PYT HOUSE BAND
Nettleton refers to the hymn tune of the hymn and theme of the 2019 Triennium “Come Thou Font of Every Blessing”. The PYT house band is an exciting ensemble gathered specifically for the Triennium – made up of Presbyterian musicians, worship leaders, pastors, presbytery staff. The Nettletons are a vibrant, creative, music loving group of folks who truly enjoy young people and particularly singing with young people!
Call me “Pastor Eesh!” I’m a native of Philadelphia and hold a Bachelor of Science in Music from Temple University. After serving as youth director at Wayne Presbyterian church, I attended Princeton Theological Seminary and have since served various churches in the tri-state area through my music ministry and ministry of preaching, teaching, and pastoral care. I am the proud mom of son, Ellington Scott. My instrument is my voice, and I love lifting it to God in praise!
I’ve been a professional musician for the entirety of my adult life. I’ve played shows in 46 states & 3 countries. I’ve written hundreds of songs (at least 20% of them are good) and have released 14 albums, both solo and with various bands. I’m equally comfortable playing music by the Beatles, Chris Tomlin, KISS, Hillsong & the Beatles . I’m currently worship leader for two Methodist churches in Winston-Salem, NC.
I play acoustic & electric guitars, bass guitar, harmonica, percussion, mandolin, ukulele, and bad piano. And I sing too.
CARLA DOS SANTOS-WEBB
Hey! I graduated from college at Columbia International University with a Bachelor of Science, majoring in music and earning my bible certificate. After college, I was the contemporary worship leader at a local church in Charlotte, North Carolina. After my time with that church, I redirected my focus to youth: mentoring some of the girls and working closely within the youth’s music ministry. Aside from music and song-writing, I’m pretty competitive. I enjoy playing sports and various random games. Although I enjoy getting out and doing, I still love having time to read or Netflix binge.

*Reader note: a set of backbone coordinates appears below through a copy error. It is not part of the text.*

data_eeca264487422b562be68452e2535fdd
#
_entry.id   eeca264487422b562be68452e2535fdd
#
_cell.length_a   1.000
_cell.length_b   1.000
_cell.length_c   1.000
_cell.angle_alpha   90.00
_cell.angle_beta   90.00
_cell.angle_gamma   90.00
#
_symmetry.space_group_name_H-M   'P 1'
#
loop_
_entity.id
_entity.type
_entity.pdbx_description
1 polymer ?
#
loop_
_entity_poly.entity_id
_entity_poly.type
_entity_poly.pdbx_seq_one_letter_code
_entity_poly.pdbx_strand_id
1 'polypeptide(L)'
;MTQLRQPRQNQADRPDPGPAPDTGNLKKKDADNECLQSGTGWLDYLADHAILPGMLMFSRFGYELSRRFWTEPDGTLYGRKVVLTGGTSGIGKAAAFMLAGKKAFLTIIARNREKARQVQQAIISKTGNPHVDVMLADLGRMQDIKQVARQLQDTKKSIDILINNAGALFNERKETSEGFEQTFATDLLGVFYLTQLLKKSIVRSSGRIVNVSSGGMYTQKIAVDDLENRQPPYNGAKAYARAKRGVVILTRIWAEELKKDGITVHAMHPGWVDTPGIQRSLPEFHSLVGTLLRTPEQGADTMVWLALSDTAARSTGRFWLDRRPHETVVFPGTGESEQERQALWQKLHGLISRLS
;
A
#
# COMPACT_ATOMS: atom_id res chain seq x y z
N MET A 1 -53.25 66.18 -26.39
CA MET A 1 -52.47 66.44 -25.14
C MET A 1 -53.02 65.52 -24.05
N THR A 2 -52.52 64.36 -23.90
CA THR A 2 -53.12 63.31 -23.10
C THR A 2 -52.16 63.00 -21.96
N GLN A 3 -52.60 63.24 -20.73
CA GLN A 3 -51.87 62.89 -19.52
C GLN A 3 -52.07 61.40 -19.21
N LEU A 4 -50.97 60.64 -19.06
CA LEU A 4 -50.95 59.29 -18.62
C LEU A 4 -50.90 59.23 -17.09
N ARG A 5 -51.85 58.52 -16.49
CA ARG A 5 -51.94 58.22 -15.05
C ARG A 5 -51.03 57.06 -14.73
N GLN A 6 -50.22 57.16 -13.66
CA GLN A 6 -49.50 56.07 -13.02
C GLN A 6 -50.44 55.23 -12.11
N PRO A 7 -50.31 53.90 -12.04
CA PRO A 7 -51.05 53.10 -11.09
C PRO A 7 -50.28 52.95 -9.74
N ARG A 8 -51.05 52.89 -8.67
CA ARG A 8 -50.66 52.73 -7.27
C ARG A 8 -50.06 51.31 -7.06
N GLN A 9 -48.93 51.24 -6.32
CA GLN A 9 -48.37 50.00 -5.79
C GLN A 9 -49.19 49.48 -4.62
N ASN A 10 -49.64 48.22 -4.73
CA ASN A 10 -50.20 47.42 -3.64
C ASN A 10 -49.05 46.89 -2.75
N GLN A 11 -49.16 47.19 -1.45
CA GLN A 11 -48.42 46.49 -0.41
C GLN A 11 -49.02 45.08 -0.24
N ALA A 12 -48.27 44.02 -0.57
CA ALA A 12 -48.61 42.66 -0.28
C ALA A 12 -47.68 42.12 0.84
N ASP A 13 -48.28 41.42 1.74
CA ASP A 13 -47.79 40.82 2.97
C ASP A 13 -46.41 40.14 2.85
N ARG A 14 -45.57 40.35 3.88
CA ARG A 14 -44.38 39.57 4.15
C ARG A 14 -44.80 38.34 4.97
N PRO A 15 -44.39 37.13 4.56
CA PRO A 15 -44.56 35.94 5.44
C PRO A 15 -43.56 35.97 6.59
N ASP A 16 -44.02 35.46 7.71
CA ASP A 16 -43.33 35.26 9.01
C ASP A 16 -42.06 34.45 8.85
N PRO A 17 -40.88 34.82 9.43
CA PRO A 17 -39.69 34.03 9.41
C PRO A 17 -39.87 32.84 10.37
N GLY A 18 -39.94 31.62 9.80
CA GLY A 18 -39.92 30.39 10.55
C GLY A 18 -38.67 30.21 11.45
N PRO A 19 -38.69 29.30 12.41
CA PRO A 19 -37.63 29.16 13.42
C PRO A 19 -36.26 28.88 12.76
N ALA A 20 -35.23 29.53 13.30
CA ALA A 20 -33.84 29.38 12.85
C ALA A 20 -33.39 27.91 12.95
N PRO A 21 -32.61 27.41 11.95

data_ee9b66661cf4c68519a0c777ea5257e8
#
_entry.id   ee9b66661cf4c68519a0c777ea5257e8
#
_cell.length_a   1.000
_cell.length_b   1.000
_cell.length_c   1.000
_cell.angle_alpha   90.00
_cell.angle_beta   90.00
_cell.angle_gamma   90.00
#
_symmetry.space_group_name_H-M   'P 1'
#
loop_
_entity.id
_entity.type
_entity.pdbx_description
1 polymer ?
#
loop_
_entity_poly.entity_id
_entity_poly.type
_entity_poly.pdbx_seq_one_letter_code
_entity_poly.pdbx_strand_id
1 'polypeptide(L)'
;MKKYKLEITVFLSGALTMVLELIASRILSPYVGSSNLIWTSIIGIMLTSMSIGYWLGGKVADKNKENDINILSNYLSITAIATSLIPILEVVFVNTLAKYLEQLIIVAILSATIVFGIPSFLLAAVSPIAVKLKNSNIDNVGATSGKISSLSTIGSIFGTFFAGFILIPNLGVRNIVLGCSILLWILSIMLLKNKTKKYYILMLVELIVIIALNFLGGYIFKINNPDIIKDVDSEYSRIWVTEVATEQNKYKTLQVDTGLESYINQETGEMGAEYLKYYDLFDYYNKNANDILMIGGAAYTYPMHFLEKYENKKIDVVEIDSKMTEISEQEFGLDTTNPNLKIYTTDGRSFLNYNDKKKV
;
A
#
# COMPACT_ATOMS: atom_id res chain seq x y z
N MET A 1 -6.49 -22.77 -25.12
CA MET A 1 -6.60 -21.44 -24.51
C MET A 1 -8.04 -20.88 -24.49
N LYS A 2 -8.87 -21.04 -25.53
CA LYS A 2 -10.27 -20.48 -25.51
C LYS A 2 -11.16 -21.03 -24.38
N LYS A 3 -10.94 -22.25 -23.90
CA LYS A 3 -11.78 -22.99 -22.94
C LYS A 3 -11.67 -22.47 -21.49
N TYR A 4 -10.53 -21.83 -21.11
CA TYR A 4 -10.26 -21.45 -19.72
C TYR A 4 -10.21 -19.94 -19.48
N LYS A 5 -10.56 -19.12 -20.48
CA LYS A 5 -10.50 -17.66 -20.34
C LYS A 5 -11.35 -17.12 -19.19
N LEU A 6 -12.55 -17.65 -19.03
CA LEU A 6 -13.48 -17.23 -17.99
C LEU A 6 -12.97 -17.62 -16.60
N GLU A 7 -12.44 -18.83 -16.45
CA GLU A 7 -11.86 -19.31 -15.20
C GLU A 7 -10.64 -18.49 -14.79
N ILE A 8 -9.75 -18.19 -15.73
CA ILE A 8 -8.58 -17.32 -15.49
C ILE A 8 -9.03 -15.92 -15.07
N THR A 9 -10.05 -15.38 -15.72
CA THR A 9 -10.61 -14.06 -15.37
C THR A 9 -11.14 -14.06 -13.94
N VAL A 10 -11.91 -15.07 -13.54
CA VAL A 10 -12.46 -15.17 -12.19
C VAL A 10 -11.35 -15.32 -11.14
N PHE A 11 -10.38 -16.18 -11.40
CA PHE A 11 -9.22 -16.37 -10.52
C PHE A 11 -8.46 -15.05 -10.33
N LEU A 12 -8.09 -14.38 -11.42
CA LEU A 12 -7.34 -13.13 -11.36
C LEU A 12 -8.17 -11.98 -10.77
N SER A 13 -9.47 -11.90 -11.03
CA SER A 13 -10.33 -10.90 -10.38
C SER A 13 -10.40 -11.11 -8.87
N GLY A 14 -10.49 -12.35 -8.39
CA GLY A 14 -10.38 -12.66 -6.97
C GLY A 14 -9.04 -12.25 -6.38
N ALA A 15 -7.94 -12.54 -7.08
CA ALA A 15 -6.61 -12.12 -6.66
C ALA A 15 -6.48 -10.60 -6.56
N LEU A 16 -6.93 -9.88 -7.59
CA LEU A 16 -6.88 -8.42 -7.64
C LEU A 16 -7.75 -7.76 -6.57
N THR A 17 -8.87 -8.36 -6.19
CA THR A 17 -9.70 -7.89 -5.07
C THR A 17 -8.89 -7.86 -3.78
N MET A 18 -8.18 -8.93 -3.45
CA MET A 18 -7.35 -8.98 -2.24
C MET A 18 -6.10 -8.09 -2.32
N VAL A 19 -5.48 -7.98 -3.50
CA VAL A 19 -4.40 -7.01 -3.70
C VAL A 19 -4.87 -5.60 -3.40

I play bass guitar, acoustic guitar and sing.
I’m a Presbyterian pastor currently serving a great congregation in Charlotte, NC. I’m also a musician/songwriter and have served as a songleader for various retreats and conferences for the past twenty years. I am thoroughly ensconced in Presbyterian-ness with degrees from the Presbyterian School of Christian Education (M.A.C.E.), Columbia Theological Seminary (M.Div), and Pittsburgh Theological Seminary (D.Min). I’m husband to Lorie and chauffeur to our two boys, Connor and Hunter.
I play piano, guitar and bass primarily, and I sing. I can fake a few other instruments as needed.
I am a multi-instrumentalist who is versed in classical, jazz and blues music. I currently serve as one of two associate directors of music at White Memorial Presbyterian Church in Raleigh, NC and have a couple degrees in music from The College of Wooster and the Cleveland Institute of Music. I’ve led music for a number of Montreat Conferences, the Presbyterian Church in Canada, the Institute for Youth Ministry at Princeton Theological Seminary and will be the 2020 Director for the Presbyterian Association of Musicians Worship and Music Conference. I am husband to the Rev. Grier Booker Richards and father of Olsen who is 8 years old. I’m also an oarsman and enjoy cooking, swimming, architecture and yoga.